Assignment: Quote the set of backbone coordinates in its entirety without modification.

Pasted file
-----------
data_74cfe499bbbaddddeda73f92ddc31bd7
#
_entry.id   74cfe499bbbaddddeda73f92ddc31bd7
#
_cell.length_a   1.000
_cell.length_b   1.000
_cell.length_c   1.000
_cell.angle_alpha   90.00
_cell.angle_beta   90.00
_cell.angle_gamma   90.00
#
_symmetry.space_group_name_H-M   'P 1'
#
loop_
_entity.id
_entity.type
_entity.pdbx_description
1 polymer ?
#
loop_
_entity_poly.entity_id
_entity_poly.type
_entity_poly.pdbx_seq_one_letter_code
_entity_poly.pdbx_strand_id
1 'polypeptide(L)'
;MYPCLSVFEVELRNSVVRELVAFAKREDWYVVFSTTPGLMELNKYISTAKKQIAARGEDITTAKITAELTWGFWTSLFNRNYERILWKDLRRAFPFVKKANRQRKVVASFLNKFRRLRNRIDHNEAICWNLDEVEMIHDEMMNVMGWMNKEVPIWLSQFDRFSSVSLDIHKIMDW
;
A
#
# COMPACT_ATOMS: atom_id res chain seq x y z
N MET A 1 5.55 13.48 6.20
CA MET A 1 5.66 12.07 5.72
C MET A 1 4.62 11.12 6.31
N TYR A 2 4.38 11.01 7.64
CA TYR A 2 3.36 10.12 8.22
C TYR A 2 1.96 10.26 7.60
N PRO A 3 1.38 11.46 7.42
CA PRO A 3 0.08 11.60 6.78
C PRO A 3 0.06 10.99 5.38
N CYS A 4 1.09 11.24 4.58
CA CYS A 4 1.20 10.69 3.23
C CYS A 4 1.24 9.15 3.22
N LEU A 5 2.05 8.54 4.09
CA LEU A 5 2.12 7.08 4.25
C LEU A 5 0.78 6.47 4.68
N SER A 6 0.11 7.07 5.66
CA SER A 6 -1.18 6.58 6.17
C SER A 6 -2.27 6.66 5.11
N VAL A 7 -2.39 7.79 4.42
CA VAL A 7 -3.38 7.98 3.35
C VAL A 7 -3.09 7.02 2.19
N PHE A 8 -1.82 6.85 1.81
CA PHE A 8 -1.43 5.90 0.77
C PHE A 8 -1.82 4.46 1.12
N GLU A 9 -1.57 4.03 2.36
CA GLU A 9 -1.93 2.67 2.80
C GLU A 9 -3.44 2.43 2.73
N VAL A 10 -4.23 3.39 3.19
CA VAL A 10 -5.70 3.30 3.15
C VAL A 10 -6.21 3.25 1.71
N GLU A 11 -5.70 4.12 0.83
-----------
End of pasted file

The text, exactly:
data_74cfe499bbbaddddeda73f92ddc31bd7
#
_entry.id   74cfe499bbbaddddeda73f92ddc31bd7
#
_cell.length_a   1.000
_cell.length_b   1.000
_cell.length_c   1.000
_cell.angle_alpha   90.00
_cell.angle_beta   90.00
_cell.angle_gamma   90.00
#
_symmetry.space_group_name_H-M   'P 1'
#
loop_
_entity.id
_entity.type
_entity.pdbx_description
1 polymer ?
#
loop_
_entity_poly.entity_id
_entity_poly.type
_entity_poly.pdbx_seq_one_letter_code
_entity_poly.pdbx_strand_id
1 'polypeptide(L)'
;MYPCLSVFEVELRNSVVRELVAFAKREDWYVVFSTTPGLMELNKYISTAKKQIAARGEDITTAKITAELTWGFWTSLFNRNYERILWKDLRRAFPFVKKANRQRKVVASFLNKFRRLRNRIDHNEAICWNLDEVEMIHDEMMNVMGWMNKEVPIWLSQFDRFSSVSLDIHKIMDW
;
A
#
# COMPACT_ATOMS: atom_id res chain seq x y z
N MET A 1 5.55 13.48 6.20
CA MET A 1 5.66 12.07 5.72
C MET A 1 4.62 11.12 6.31
N TYR A 2 4.38 11.01 7.64
CA TYR A 2 3.36 10.12 8.22
C TYR A 2 1.96 10.26 7.60
N PRO A 3 1.38 11.46 7.42
CA PRO A 3 0.08 11.60 6.78
C PRO A 3 0.06 10.99 5.38
N CYS A 4 1.09 11.24 4.58
CA CYS A 4 1.20 10.69 3.23
C CYS A 4 1.24 9.15 3.22
N LEU A 5 2.05 8.54 4.09
CA LEU A 5 2.12 7.08 4.25
C LEU A 5 0.78 6.47 4.68
N SER A 6 0.11 7.07 5.66
CA SER A 6 -1.18 6.58 6.17
C SER A 6 -2.27 6.66 5.11
N VAL A 7 -2.39 7.79 4.42
CA VAL A 7 -3.38 7.98 3.35
C VAL A 7 -3.09 7.02 2.19
N PHE A 8 -1.82 6.85 1.81
CA PHE A 8 -1.43 5.90 0.77
C PHE A 8 -1.82 4.46 1.12
N GLU A 9 -1.57 4.03 2.36
CA GLU A 9 -1.93 2.67 2.80
C GLU A 9 -3.44 2.43 2.73
N VAL A 10 -4.23 3.39 3.19
CA VAL A 10 -5.70 3.30 3.15
C VAL A 10 -6.21 3.25 1.71
N GLU A 11 -5.70 4.12 0.83